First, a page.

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American Pharaoh: Mayor Richard J. Daley - His Battle for Chicago and the Nation Paperback – May 1, 2001
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From Publishers Weekly
Copyright 2000 Reed Business Information, Inc. --This text refers to the Hardcover edition.
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Top Customer Reviews
The authors paint a portrait of Daley that shows his enormous personal complexity--a devout Catholic and loyal family man who did not hesitate to engage in the most bare-fisted power politics or work to capitalize on the basest human instincts. While I tend to agree with other reviewers that the book focusses a bit heavily on racial matters during the Daley mayoralty, they played a major role during this period and Daley's attempt to balance the competing interests of white ethnics and black citizens ultimately undermined the absolute authority of the Chicago Democratic machine. I disagree with reviewers who say that the authors were too anti-Daley; I feel they made an honest effort to credit him for the considerable accomplishments of his tenure--including the preservation of Downtown Chicago as a going concern when so many other rust belt cities in the Midwest and Great Lakes area were going under (e.g., Detroit, St. Louis, Cleveland, Buffalo, and Pittsburgh). They make clear, however, the enormous price that was paid for his accomplishments, including the subversion of democracy and the exacerbation of racial tensions in Chicago.
For example, what do Daley's successes and failures as a public servant reveal about the political and social worlds in which they occurred? During the years he served as mayor, could he have achieved these same successes without maintaining absolute control of the city's political system? What did Daley share in common with those in control of the Chicago syndicate? To what extent were there strategic alliances with them? Why? If Daley was as corrupt as so many have claimed, why has no incontrovertible evidence of that corruption been presented?
The authors have much to say about Daley's relationship with Chicago's black community. This was an uneasy, at times hostile relationship. To what extent was Daley's leadership as mayor a reflection of the community (Bridgeport) in which he was born and raised? Did he hate blacks? Did he fear them? Or is there another explanation of his attitude toward them? Ancient pharaohs were on occasion benevolent to those whom they viewed as inferior as were, more recently, plantation owners in the Deep South. Perhaps Cohen and Taylor had this in mind when they selected their title.Read more ›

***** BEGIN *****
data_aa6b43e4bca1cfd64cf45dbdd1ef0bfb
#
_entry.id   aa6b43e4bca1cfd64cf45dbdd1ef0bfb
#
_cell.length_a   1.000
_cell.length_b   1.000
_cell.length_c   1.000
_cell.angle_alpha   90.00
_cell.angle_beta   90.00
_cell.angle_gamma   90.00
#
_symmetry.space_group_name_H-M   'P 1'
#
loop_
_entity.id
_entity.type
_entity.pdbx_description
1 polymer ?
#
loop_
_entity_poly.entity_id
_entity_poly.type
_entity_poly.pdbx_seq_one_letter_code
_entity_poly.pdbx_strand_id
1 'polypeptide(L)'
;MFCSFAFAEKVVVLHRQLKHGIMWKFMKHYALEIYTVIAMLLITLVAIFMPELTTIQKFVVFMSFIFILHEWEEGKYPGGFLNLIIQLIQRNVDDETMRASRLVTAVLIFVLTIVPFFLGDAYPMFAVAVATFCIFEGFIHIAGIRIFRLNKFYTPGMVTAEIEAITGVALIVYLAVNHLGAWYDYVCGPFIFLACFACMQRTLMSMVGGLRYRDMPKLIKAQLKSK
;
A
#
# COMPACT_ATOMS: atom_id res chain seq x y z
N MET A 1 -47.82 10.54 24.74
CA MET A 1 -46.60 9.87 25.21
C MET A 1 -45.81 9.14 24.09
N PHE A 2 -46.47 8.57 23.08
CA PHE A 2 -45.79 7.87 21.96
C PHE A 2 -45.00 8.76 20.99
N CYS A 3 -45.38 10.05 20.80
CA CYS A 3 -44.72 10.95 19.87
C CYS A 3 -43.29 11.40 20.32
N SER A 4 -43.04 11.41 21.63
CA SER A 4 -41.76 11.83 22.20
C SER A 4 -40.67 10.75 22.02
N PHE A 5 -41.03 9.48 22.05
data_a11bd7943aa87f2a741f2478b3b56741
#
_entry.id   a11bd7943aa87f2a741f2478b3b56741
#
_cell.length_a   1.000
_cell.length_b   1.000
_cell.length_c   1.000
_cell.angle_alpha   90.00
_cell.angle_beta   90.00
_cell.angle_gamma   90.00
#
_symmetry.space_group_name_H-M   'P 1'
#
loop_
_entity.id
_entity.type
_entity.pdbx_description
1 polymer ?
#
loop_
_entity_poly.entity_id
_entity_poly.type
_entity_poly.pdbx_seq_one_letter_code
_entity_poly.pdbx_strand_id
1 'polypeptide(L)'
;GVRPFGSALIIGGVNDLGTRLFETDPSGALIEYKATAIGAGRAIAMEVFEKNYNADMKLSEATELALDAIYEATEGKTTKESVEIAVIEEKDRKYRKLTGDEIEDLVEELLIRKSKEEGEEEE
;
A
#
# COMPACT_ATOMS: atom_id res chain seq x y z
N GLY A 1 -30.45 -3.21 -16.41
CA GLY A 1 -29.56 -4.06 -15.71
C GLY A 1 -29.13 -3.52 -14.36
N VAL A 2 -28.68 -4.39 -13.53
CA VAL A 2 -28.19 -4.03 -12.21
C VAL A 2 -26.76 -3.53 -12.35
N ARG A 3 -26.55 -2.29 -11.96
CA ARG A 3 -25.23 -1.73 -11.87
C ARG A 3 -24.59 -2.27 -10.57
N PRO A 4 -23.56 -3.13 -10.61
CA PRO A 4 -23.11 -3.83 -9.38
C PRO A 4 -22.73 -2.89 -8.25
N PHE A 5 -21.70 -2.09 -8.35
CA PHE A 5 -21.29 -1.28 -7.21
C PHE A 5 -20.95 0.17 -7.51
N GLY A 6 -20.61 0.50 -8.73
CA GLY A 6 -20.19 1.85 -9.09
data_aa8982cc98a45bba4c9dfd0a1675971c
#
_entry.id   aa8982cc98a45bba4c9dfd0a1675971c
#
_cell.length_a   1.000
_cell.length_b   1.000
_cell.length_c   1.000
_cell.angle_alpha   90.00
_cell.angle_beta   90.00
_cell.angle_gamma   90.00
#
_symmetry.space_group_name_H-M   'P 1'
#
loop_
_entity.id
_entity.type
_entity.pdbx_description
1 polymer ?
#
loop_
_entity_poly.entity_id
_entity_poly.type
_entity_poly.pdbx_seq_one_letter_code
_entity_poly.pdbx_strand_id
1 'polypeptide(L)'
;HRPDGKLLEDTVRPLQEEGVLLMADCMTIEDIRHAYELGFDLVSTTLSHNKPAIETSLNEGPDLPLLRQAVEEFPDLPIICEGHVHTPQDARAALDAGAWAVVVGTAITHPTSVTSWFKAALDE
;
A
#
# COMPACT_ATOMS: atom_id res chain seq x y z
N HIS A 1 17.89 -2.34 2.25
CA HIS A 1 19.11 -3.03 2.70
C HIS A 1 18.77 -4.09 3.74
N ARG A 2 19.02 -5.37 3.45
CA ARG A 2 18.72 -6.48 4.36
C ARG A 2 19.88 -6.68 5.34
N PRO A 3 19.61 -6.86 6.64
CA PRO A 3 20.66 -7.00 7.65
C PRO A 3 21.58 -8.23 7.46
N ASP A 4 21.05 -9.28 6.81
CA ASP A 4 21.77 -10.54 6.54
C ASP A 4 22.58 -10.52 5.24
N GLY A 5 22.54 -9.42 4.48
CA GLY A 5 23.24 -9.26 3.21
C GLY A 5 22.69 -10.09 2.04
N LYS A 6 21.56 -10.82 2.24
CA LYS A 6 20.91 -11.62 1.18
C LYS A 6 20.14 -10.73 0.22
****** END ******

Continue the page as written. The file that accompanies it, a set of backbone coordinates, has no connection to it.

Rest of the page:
Certainly from the point of view of those who believe that public housing was and can be a most worthwhile contribution to the US urban scene, this is an indispensable piece of history.
It tells what public housing was in the twenty years when Elizabeth Wood administered the program, how it served working poor families - most of whom were mom and pop families. It shows how congregate housing could provide good shelter for families both on a separate and an integrated basis. Likewise it describes the machinations which relieved her of her job. But most important it tells of the twenty years of the Daley administration which because of its hostility to public housing put in charge of the Chicago Housing Authority a series of mediocre, incompetent, and most of all uninterested executive directors who allowed and virtually guided public housing to its present straits, where it is today the housing of last resort.
Finally it does what is equally rare. It shows how the 1969 Gautreaux case, the US Supreme Court decision that was calculated to help public housing and racial integration, has actually had minimal results. Moreover, the case has resulted in a situation where virtually no more public housing has been built since 1969.
Jim Fuerst, Chicago, IL
Most Recent Customer Reviews
Very informative and gripping. Great read for anyone who cares about Chicago and political history.Published 4 months ago by Amazon Customer
Disappointing. This book seemed critically acclaimed, which was why I was excited to read it. How often can you use the word "hardscrabble"? Read morePublished 4 months ago by Estelle88
Extremely well researched and analysed, this highly readable book shines a bright light on a complex character whose long period of office covered some of the momentous years of... Read morePublished 10 months ago by Steve Einfeld
Who could have guessed that, almost 39 years after his death, Mayor Daley would win the Kentucky Derby.Published 12 months ago by Robert Schneider
A masterpiece that not only serves as a biography of Richard Daley, but shows us how the City of Chicago came to be what it is today. Read morePublished 15 months ago by William Manzi
Chicago politics...ugly. Corruption is a culture that catches on quickly and sticks around.Published 18 months ago by winifred dollear